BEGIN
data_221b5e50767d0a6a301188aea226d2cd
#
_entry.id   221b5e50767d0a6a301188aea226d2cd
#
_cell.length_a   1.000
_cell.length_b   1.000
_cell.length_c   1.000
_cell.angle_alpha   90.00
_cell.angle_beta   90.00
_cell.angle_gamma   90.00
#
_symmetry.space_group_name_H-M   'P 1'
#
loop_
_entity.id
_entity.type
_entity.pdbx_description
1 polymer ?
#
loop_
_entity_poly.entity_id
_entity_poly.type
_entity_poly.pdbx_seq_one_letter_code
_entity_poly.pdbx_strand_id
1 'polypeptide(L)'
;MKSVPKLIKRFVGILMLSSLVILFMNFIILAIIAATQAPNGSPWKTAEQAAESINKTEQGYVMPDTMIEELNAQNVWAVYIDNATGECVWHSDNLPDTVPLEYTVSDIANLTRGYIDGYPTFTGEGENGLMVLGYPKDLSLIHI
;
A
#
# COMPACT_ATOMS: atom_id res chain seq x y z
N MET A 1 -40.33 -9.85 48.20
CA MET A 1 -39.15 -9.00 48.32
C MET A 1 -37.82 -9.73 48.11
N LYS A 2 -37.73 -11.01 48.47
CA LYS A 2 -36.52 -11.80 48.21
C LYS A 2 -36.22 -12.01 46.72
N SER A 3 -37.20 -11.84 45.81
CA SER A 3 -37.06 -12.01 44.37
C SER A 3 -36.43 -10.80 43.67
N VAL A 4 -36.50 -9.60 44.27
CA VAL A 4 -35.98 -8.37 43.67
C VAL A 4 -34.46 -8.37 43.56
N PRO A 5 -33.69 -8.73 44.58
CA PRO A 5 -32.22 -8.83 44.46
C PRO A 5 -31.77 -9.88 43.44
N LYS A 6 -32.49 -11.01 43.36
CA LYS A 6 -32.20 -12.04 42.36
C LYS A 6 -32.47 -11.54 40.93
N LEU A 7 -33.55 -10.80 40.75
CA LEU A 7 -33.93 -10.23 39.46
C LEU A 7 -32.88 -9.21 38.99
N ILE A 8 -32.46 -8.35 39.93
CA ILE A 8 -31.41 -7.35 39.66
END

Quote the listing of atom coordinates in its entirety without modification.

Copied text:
data_221b5e50767d0a6a301188aea226d2cd
#
_entry.id   221b5e50767d0a6a301188aea226d2cd
#
_cell.length_a   1.000
_cell.length_b   1.000
_cell.length_c   1.000
_cell.angle_alpha   90.00
_cell.angle_beta   90.00
_cell.angle_gamma   90.00
#
_symmetry.space_group_name_H-M   'P 1'
#
loop_
_entity.id
_entity.type
_entity.pdbx_description
1 polymer ?
#
loop_
_entity_poly.entity_id
_entity_poly.type
_entity_poly.pdbx_seq_one_letter_code
_entity_poly.pdbx_strand_id
1 'polypeptide(L)'
;MKSVPKLIKRFVGILMLSSLVILFMNFIILAIIAATQAPNGSPWKTAEQAAESINKTEQGYVMPDTMIEELNAQNVWAVYIDNATGECVWHSDNLPDTVPLEYTVSDIANLTRGYIDGYPTFTGEGENGLMVLGYPKDLSLIHI
;
A
#
# COMPACT_ATOMS: atom_id res chain seq x y z
N MET A 1 -40.33 -9.85 48.20
CA MET A 1 -39.15 -9.00 48.32
C MET A 1 -37.82 -9.73 48.11
N LYS A 2 -37.73 -11.01 48.47
CA LYS A 2 -36.52 -11.80 48.21
C LYS A 2 -36.22 -12.01 46.72
N SER A 3 -37.20 -11.84 45.81
CA SER A 3 -37.06 -12.01 44.37
C SER A 3 -36.43 -10.80 43.67
N VAL A 4 -36.50 -9.60 44.27
CA VAL A 4 -35.98 -8.37 43.67
C VAL A 4 -34.46 -8.37 43.56
N PRO A 5 -33.69 -8.73 44.58
CA PRO A 5 -32.22 -8.83 44.46
C PRO A 5 -31.77 -9.88 43.44
N LYS A 6 -32.49 -11.01 43.36
CA LYS A 6 -32.20 -12.04 42.36
C LYS A 6 -32.47 -11.54 40.93
N LEU A 7 -33.55 -10.80 40.75
CA LEU A 7 -33.93 -10.23 39.46
C LEU A 7 -32.88 -9.21 38.99
N ILE A 8 -32.46 -8.35 39.93
CA ILE A 8 -31.41 -7.35 39.66